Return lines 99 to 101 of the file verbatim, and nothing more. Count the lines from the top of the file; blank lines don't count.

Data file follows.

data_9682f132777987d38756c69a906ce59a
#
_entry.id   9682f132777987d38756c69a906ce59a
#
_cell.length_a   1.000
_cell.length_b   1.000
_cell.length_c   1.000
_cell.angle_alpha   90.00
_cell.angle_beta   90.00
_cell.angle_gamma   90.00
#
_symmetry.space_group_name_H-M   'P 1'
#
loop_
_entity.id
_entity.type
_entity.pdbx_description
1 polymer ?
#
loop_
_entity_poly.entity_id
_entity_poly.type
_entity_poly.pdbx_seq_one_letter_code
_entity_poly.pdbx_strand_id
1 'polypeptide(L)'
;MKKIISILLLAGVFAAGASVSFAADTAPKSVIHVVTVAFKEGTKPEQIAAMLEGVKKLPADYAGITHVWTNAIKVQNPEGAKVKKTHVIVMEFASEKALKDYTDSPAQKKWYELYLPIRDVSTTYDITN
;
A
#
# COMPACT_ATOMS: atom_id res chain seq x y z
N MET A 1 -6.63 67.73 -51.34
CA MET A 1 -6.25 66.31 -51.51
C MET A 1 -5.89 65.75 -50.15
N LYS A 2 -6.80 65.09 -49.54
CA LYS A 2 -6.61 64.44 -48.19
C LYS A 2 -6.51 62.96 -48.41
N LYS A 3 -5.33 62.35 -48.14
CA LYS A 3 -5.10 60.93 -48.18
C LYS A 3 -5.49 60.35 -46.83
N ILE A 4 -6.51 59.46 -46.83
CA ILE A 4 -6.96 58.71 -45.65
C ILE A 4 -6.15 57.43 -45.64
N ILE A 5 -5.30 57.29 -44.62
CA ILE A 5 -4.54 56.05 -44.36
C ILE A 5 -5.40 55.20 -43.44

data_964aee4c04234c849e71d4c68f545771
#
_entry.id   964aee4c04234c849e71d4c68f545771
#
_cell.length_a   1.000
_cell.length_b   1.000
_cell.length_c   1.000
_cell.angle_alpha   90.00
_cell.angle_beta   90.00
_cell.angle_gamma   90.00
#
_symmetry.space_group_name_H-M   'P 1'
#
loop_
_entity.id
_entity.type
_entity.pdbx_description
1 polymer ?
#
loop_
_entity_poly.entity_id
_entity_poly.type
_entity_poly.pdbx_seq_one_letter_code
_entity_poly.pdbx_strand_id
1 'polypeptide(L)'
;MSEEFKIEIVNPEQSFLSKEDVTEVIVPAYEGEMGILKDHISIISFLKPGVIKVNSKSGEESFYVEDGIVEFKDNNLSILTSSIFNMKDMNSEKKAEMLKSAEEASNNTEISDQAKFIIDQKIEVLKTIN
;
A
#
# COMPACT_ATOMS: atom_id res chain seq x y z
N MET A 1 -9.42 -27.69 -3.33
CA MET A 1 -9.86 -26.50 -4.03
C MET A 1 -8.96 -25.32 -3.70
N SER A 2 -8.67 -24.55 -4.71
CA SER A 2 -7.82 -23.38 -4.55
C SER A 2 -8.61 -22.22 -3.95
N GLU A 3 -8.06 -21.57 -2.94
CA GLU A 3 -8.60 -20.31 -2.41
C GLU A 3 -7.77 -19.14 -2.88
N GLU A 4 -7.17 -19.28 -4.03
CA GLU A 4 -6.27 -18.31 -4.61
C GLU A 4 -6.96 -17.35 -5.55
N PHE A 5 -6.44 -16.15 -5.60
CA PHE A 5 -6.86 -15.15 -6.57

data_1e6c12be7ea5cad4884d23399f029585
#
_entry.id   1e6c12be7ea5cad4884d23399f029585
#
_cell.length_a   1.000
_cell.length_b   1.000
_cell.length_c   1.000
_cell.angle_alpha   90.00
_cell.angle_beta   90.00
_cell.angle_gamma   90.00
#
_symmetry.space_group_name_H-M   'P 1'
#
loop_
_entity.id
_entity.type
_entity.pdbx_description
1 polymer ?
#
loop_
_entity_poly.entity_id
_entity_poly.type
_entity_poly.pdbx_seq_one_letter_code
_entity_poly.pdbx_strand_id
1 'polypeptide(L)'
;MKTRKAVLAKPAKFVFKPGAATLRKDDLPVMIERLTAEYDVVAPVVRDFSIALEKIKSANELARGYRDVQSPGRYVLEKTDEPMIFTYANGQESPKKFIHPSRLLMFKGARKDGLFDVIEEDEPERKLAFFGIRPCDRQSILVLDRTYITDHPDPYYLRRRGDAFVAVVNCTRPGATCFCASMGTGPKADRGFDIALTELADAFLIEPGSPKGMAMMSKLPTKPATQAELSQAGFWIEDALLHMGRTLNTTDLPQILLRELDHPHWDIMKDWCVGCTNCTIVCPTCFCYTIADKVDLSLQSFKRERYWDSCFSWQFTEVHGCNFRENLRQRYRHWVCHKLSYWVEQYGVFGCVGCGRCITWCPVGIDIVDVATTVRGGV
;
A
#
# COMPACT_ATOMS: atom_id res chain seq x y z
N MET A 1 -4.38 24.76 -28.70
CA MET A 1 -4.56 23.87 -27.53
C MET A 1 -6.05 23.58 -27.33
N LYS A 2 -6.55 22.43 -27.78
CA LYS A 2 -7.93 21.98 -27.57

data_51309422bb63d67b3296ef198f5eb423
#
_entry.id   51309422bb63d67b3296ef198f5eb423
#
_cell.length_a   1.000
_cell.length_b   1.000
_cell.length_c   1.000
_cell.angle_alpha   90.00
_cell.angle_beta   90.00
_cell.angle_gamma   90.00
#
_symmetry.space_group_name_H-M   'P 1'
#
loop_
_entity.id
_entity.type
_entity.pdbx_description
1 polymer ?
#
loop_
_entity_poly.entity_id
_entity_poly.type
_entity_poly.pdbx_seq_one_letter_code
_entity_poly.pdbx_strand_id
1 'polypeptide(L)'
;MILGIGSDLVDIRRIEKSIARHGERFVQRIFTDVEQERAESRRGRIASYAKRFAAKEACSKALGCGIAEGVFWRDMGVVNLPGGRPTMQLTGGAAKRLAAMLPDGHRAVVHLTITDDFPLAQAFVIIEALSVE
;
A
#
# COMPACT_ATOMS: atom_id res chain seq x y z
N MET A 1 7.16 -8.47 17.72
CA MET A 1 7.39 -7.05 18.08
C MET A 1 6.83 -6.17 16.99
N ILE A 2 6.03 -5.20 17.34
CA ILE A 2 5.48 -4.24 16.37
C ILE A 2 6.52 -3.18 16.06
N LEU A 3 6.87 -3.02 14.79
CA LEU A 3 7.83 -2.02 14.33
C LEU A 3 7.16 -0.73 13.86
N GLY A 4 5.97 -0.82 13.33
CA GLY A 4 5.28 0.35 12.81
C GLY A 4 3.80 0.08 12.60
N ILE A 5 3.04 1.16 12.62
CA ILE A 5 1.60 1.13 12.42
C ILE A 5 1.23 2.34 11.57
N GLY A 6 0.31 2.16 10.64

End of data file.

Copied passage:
_cell.angle_gamma   90.00
#
_symmetry.space_group_name_H-M   'P 1'